I was having an email conversation with someone the other day and I remember that the last thing I wrote was: go where the energy is.
She's a management trainer and was focusing on a particular program that was getting a lot of attention. As trainers, we often try to cram stuff down people's throats - something that does not work very well.
When I worked as an internal consultant, I would spend disproportionate amounts of time with leaders and teams. Those that wanted coaching got it. The leaders who were not interested in my coaching got none. I went where the energy was.
I was once a director of product development for a medium sized firm. My job was to research, define, and recommend new product ideas and tweaks. The owner was change averse and 90% of the time would respond saying that things were fine the way they are. People asked me whether I was bothered by the fact that I would do all this great work only to have the ideas discarded. Sure, it was a bit of a downer, but 10% of the time a new idea made it to the light. And often enough, the ideas from a couple cycles previous would come back up in conversation. Most of the work was put to use in some manner. Instead of getting too discouraged, I influenced the company and products where it was possible - going where the energy was.
I am not writing this post to pat myself on the back. Two questions:
Are you wasting your time focusing where the energy AIN'T?
Are YOU where the energy is?
I think these questions are key to helping us shape how we spend time and how we produce breakthroughs relative to our goals and dreams.
I got a bell! And now I am fully protected from road gremlins.
I want to thank fellow writer and blogger EM Sky (awesome author name!) for taking the time and care to find and send me a bell (and the expense!). I got the bell last Friday and it came with a fun story. Here is a portion from her letter:
So I'm driving up to Atlanta yesterday, on my way to a meeting, and as I'm zoning out on the highway something suddenly catches my eye: a row of motorcycles. I look over and discover that they are in front of a motorcycle dealership. And not just any motorcycle dealership, but a Harley Davidson motorcycle dealership. [Lisa's note: I mentioned in my post that the bell can be found at most Harley stores] "No way!" I think to myself, and I check again. Yes way, definitely Harleys. No question.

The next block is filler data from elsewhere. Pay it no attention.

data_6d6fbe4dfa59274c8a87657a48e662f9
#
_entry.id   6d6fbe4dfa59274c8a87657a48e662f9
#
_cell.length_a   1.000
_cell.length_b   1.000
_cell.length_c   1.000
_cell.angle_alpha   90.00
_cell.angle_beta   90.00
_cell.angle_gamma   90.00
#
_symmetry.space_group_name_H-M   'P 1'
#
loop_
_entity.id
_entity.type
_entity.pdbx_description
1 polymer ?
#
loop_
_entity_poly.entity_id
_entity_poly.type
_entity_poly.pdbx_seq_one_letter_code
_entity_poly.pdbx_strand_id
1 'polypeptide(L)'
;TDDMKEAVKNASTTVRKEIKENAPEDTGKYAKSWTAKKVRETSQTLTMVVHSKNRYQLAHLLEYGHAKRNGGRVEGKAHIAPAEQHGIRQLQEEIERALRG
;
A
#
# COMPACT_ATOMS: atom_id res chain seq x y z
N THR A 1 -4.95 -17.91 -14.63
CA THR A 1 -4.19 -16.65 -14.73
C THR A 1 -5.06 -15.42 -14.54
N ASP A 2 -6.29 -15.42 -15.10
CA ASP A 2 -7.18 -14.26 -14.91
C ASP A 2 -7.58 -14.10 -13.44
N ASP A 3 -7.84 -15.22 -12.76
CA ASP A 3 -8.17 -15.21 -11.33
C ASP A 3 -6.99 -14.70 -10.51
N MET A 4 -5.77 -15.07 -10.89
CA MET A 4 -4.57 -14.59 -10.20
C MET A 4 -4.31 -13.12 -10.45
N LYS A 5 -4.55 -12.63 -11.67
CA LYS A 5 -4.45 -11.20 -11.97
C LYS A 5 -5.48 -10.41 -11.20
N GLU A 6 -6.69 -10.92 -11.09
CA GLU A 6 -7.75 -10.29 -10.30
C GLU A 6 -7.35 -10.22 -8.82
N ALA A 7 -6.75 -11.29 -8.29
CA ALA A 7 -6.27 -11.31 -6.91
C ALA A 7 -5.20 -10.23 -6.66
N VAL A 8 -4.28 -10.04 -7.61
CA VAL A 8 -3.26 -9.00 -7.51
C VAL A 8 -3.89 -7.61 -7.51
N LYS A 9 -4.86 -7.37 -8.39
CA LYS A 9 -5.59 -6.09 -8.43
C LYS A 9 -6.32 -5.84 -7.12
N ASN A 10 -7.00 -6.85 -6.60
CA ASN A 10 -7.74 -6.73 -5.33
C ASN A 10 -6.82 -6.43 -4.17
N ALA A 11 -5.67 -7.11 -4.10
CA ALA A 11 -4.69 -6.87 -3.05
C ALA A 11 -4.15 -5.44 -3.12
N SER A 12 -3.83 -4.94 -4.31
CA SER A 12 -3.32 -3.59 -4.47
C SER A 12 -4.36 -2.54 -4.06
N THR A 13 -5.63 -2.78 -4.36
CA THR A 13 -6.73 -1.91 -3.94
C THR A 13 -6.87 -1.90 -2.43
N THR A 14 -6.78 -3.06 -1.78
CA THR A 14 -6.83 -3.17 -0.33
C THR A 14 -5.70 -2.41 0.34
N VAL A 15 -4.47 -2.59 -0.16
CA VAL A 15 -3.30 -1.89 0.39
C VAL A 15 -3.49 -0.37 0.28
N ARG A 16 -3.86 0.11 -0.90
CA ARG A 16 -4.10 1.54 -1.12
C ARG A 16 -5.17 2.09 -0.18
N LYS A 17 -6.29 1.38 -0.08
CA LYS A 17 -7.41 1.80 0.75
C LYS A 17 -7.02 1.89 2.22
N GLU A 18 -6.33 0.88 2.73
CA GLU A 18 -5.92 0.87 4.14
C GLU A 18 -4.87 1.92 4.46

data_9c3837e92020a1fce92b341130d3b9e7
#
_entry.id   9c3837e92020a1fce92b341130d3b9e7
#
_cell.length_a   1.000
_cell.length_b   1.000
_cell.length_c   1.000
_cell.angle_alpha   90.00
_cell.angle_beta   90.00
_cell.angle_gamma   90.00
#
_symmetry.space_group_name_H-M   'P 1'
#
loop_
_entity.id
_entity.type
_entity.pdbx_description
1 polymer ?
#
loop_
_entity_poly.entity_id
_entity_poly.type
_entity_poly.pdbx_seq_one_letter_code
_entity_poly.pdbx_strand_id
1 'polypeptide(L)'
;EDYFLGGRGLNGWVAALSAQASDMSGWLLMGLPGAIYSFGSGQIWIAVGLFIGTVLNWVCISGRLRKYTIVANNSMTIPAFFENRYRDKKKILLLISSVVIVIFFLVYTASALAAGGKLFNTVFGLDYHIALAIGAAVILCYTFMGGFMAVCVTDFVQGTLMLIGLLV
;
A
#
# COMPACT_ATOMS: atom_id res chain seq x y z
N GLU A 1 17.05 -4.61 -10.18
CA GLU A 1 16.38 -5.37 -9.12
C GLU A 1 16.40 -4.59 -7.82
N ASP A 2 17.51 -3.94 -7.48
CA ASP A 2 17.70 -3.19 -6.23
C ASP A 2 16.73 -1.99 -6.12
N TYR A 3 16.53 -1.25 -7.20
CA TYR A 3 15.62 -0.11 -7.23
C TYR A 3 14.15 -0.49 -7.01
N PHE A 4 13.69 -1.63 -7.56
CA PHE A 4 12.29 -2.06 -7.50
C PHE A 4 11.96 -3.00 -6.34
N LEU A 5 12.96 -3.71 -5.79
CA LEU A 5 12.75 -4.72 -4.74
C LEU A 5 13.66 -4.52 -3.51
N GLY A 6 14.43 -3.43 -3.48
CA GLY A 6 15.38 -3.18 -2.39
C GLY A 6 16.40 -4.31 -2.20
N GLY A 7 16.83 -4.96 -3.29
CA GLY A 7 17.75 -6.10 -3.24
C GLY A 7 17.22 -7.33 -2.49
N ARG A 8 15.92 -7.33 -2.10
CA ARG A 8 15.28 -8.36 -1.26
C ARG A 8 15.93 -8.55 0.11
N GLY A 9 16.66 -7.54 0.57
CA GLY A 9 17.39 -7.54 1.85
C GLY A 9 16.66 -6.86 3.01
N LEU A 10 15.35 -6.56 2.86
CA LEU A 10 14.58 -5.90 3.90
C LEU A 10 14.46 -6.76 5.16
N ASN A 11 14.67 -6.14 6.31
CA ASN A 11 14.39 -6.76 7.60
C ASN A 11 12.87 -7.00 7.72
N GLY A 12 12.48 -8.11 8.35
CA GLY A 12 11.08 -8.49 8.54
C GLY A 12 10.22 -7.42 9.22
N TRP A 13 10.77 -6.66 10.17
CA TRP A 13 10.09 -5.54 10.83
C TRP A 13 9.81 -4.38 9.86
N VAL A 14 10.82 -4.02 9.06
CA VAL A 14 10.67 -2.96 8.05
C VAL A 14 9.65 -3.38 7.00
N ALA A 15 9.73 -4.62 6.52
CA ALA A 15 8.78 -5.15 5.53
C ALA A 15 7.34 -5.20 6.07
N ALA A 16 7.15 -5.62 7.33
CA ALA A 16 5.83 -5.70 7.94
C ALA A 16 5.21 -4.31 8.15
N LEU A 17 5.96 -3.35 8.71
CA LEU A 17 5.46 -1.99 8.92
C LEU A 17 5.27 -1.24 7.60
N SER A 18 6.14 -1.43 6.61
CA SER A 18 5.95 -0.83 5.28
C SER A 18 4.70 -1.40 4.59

I check for traffic, and discovering myself alone in a miraculous "traffic bubble," I careen off the highway at the last second into the dealership lot. (Never fear... my whip-lash entrance did no damage to any of the lovely Harleys, nor to myself, nor to Padme, my beloved Jeep, who has accepted my impulsive nature from the beginning.)
Very funny. EM and I have never met, by the way, but we read each other's blogs. EM went into the dealership and found that there were several kinds of bells. She selected this lovely one for me. It says "Lady Rider" and came in a small velvet bag with a copy of the legend that confirmed the bell's powers are greatest when the bell is given to the biker. This is awesome news because it means that my new bell is supercharged. (Side note: Thoughtful gifts are always supercharged, for both parties, don't you think?)
That furry thing at the bottom of the picture is my 16 year old cat, Paris, who is checking to make sure the bell works. It does! I love it. It is a much nicer bell than I had on my last bike. I immediately put it on Hazel. Here's a look.